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Re: IRIs, IDNAbis, and HTTP

From: Frank Ellermann <nobody@xyzzy.claranet.de>
Date: Mon, 17 Mar 2008 06:21:17 +0100
To: ietf-http-wg@w3.org
Message-ID: <frkuvd$6s1$1@ger.gmane.org>

Martin Duerst wrote:
 
> It's all those protocol fields where you need human-readable
> text. The Subject: of an email very clearly qualifies as
> text, so it's not only body.

Using RFC 2047 for <unstructured> header fields bodies is
straight forward, no conflict with RFC 2277.  Apparently HTTP
has no unstructured fields, so that might be irrelevant.

Brian has already mentioned comments, using RFC 2047 "as is"
(no 2231 parameter-folding) should be no issue for 2616bis
comments.  I've no idea why anybody would want 4646 language
tags in a comment, but that part of RFC 2231 would be also
straight forward.  And if the other side has no clue what an
encoded comment with language tags is, nothing will break -
or rather I'm not aware of scenarios where comments could be
critical.

> Can you show how allowing e.g. new HTTP header fields to
> use UTF-8 would break anything in the installed base?

I'm sure that the mentioned HTTP/1.0 browser didn't support
UTF-8, and I'm sure that I have not yet tested an IE6 plugin
claiming to offer some kind IDN of support.  Hard to prove a
negative, but FF2 didn't like non-UTF-8 <ipath> in your test
suite, <ihost> and UTF-8 worked, from that I *guess* UTF-8 can
work for this browser.  

2616bis is supposed to work with any server and UA since the
times of RFC 2068, that's why I think we can at best get rid
of the "default Latin-1", but not simply replace it by UTF-8.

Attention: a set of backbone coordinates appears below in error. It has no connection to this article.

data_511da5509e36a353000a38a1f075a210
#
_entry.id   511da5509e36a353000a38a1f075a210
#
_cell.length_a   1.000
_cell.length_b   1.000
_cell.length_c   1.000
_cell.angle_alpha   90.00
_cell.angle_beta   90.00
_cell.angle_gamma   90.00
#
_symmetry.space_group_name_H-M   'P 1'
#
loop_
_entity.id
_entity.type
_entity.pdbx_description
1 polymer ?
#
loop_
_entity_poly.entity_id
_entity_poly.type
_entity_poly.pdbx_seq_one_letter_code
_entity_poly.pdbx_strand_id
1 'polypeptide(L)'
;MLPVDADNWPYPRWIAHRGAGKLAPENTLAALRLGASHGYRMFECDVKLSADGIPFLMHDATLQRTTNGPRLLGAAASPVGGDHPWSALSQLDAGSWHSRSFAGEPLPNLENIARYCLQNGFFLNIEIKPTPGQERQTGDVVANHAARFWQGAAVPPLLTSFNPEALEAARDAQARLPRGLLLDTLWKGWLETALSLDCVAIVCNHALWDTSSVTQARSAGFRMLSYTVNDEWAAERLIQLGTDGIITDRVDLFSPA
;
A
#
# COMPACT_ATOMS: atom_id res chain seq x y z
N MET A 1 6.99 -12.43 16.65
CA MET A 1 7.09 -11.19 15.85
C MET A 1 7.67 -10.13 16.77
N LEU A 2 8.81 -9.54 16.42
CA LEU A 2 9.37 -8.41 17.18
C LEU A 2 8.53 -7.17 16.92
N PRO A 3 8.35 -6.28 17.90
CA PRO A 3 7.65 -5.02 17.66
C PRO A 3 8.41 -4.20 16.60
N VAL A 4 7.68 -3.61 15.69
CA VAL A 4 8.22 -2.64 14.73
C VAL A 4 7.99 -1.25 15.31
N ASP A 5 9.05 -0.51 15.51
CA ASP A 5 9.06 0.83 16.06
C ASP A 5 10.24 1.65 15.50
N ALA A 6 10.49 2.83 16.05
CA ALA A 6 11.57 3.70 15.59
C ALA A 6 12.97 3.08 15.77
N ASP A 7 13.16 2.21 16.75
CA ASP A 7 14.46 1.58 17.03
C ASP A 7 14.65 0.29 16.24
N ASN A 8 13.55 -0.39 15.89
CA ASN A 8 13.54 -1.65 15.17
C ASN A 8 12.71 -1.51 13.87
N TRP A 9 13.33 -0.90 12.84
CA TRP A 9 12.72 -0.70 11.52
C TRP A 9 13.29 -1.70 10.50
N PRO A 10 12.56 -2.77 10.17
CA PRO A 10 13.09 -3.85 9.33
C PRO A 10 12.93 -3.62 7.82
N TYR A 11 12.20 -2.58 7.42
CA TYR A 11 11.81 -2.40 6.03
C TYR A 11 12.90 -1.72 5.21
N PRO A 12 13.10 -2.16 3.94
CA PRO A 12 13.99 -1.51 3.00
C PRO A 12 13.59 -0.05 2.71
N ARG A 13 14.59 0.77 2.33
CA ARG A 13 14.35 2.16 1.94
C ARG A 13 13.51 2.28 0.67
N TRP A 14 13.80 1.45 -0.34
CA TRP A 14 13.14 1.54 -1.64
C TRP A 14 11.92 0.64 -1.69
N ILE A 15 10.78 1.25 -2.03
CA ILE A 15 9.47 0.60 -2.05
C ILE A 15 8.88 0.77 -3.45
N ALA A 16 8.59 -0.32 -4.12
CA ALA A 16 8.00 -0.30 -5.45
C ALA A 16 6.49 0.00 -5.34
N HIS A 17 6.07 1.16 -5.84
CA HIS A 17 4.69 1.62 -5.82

Your heuristics to distinguish Latin-1 and UTF-8 depends on
finding 0x80..0x9F (=> potential UTF-8 trail byte, likely no
C1), 0xC0..0xC1 (=> can't be UTF-8), or 0xFE..0xFF (ditto),
and further fine tuning opportunities for the STD 63 UTF-8.

But it's not guaranteed to work for short strings in a header
field, and there's no way to put it into old servers and UAs
supporting only Latin-1.  

> There is a big difference between MIME (ASCII+RFC2045) and
> HTTP (iso-8859-1+RFC2045).

That's why I'd prefer to get rid of "default Latin-1", going
from US-ASCII to UTF-8 later (after 2616bis) is hopefully
simpler than from Latin-1 to UTF-8.  Using a BOM for this
magic is dubious, 0xEFBBBF is valid Latin-1.  

> I have yet to see a case where the absence of language 
> information in a header is a problem in practice. Do you
> know of any?

No.  It would need to be something that's displayed, parsed,
voice output, dunno, anything where the language or script
helps.  Excluding eur-EU, mis-EA, zxx-DG, und-IC, etc. <eg>

 Frank
Received on Monday, 17 March 2008 05:19:36 GMT

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